Freedomnomics: Why the Free Market Works and Other Half-Baked Theories Don’t


So not long after my blog post regarding the book Freakonomics, a friend of mine lent me his copy of Freedomnomics, a self-proclaimed rebuttal of Freakonomics. I don’t believe this combative attitude was necessary; I read and agreed with most the items in both books. I’m guessing the author of Freedomnomics positioned it in this way to get wider recognition, but honestly it stands on its own as a great book. Here are some of my favorite quotes:

  • Why most university professors and public school teachers tend to support big government: “Academics often find the amount of their funding directly tied to the size of government…They have an abiding, personal interest in perpetuating the growth of government, which is the source of their own livelihood.”
  • “The market isn’t perfect, of course. But the government is usually much further from perfection. Even when the state intervenes in the economy with the best intentions, it frequently only succeeds in making things worse.”
  • “By raising prices before the hurricane hits, oil companies keep the post-hurricane price hike much lower…Rising prices in the short term actually help reduce prices in the long term by increasing supply…The senators who conducted hearings about ga prices seemed more interested in finding a politically-attractive scapegoat than evaluating the complex factors involved.”
  • Part of the problem with our public education system: The author of Freedomnomics, John Lott, has a Ph.D. in economics from UCLA, and has taught a several major universities, yet he is “banned from getting a full-time job teaching in public high schools because I have not taken the required number of years of ‘teacher training’ courses.”
  • “Multiple studies have shown that legalized abortion, by raising the rate of unprotected premarital sex, increases the number of unplanned births, even outweighing the reduction in unplanned births due to abortion.”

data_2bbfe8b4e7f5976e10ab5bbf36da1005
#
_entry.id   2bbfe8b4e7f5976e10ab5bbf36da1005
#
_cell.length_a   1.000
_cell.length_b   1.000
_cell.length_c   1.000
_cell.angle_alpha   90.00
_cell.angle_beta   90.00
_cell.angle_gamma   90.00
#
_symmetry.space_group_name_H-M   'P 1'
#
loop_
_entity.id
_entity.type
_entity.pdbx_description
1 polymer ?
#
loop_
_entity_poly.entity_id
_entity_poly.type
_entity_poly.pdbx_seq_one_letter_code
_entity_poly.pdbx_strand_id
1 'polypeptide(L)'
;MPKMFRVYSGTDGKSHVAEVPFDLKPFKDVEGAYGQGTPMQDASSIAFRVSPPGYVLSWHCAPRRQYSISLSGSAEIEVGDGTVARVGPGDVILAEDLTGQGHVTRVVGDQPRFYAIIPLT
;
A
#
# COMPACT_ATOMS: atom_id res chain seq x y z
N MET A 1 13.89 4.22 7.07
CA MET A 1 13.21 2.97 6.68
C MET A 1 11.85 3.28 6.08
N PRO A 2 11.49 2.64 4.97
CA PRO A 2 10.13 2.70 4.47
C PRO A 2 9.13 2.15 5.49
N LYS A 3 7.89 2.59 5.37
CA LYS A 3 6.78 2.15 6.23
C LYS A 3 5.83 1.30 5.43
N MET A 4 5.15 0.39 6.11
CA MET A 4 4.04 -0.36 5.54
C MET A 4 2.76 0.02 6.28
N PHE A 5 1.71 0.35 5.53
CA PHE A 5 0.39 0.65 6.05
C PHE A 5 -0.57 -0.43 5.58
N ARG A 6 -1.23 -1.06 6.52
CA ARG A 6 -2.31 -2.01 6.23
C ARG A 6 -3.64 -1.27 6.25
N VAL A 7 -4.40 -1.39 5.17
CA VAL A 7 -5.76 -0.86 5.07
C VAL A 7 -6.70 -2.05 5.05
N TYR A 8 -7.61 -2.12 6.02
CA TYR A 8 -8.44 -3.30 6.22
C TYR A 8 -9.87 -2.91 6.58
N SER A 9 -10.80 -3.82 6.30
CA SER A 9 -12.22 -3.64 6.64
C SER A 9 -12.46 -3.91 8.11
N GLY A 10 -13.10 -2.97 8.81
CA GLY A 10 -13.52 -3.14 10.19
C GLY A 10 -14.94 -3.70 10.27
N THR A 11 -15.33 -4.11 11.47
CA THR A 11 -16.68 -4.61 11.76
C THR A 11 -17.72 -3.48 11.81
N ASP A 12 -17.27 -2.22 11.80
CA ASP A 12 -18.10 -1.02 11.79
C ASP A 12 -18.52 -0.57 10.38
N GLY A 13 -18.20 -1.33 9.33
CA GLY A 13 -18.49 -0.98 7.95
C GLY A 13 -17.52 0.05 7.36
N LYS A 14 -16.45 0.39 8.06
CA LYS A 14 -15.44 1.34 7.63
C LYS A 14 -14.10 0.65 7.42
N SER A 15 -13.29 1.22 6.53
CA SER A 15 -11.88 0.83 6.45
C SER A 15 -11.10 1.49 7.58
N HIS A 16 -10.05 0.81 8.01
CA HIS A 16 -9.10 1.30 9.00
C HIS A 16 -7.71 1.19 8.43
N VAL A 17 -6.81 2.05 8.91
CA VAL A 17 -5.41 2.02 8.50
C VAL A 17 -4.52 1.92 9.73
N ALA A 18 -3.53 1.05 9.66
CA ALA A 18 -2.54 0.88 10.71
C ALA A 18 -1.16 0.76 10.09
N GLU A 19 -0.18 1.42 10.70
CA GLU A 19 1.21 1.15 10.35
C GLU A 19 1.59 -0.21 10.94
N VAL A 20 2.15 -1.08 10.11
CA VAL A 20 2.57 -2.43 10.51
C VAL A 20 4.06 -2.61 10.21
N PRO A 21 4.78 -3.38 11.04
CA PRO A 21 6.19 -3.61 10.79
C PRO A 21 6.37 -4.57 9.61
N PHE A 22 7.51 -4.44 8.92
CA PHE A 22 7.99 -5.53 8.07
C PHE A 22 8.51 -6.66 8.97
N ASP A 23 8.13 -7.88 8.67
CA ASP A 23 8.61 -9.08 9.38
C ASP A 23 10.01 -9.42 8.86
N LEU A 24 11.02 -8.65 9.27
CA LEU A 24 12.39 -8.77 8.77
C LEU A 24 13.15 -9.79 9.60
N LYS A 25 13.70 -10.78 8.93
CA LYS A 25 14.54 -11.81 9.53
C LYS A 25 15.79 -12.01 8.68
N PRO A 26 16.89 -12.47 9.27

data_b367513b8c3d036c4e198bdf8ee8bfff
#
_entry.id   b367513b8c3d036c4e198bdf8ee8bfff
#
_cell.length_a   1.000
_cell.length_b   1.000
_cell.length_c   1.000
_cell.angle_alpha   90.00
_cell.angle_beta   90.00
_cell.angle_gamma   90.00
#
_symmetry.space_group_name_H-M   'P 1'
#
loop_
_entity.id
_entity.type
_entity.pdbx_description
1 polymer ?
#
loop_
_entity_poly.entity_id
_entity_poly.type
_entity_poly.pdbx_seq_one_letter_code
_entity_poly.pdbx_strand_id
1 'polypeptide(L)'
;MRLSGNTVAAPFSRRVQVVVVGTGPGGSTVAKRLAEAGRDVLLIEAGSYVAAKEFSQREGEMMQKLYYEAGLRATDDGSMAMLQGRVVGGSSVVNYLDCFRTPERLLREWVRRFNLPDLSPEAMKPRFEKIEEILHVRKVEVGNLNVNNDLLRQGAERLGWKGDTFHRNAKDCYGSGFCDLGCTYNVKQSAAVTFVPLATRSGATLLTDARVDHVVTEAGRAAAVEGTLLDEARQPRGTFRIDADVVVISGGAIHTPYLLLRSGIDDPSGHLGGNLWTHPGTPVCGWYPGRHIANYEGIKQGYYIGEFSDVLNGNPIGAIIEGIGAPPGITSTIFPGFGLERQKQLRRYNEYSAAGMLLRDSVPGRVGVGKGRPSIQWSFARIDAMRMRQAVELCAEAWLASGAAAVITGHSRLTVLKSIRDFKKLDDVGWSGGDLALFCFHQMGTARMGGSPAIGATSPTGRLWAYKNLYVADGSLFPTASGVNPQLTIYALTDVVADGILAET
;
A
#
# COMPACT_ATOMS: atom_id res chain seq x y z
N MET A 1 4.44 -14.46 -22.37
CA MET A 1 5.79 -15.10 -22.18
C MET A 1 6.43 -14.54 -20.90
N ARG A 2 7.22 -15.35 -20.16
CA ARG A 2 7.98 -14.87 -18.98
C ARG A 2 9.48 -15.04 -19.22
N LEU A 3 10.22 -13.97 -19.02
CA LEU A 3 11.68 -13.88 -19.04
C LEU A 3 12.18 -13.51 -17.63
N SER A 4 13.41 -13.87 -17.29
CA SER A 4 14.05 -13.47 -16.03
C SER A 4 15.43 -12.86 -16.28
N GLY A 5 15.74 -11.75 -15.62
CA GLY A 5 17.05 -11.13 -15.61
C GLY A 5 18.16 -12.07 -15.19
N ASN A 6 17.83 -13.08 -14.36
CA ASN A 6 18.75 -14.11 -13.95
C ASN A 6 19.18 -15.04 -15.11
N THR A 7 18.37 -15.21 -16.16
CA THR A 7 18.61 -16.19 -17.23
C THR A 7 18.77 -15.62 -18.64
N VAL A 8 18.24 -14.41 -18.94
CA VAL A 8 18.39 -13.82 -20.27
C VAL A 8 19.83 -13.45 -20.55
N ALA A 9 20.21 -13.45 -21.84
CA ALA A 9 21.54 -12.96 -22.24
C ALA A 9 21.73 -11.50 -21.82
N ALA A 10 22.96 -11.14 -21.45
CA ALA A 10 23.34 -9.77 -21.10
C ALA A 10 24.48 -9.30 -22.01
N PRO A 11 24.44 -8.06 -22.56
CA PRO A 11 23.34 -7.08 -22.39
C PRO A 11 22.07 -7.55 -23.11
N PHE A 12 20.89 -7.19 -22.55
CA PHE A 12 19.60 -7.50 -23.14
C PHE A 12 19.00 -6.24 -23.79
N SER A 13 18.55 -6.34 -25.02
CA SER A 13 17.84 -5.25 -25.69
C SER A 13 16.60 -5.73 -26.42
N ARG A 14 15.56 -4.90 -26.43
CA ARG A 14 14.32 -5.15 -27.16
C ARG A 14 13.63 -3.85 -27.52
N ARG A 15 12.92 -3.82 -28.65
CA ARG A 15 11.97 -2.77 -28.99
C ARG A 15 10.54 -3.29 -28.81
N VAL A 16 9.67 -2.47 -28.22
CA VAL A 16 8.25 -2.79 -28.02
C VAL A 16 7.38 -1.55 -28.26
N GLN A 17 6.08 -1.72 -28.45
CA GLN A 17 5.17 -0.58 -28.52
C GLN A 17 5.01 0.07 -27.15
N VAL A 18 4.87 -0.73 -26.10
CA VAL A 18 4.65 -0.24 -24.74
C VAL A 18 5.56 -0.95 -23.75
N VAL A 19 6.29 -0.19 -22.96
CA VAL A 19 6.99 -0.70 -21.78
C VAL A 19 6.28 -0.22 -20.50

• Contrary to the theory postulated in Freakonomics, that abortion removes future criminals before they are born and thus lowers crime rates, “work done by two economists, Christopher Foote and Christopher Goetz, found that abortion actually increases violent crime.” John Lott did his own study and found that “legalizing abortion raised the murder rate, on average, by about 7 percent.”
  • Regarding the death penalty: “In 1976, Isaac Ehrlich conducted path-breaking research showing that each execution deterred as many as 20 to 24 murderers.” Studies conducted since then have confirmed that finding and after the reinstatement of the death penalty, “the rise in executions during the 1990s accounts for about 12 to 14 percent of the overall drop in murders.”
  • And in conclusion: “So long as people have the freedom to act on their own incentives, the economy will continue to embody the best, most creative and the most honest aspects of our society.”
  • 2 replies
    1. jigs
      jigs says:

      I think the main reason he calls it a rebuttal of Freakonomics is because he sued Steve Leavitt (a co-author of Freakonomics) for libel based on Leavitts mention of Lott in Freakonomics.

      If I’m not mistaken, the case was thrown out of court.

      Reply

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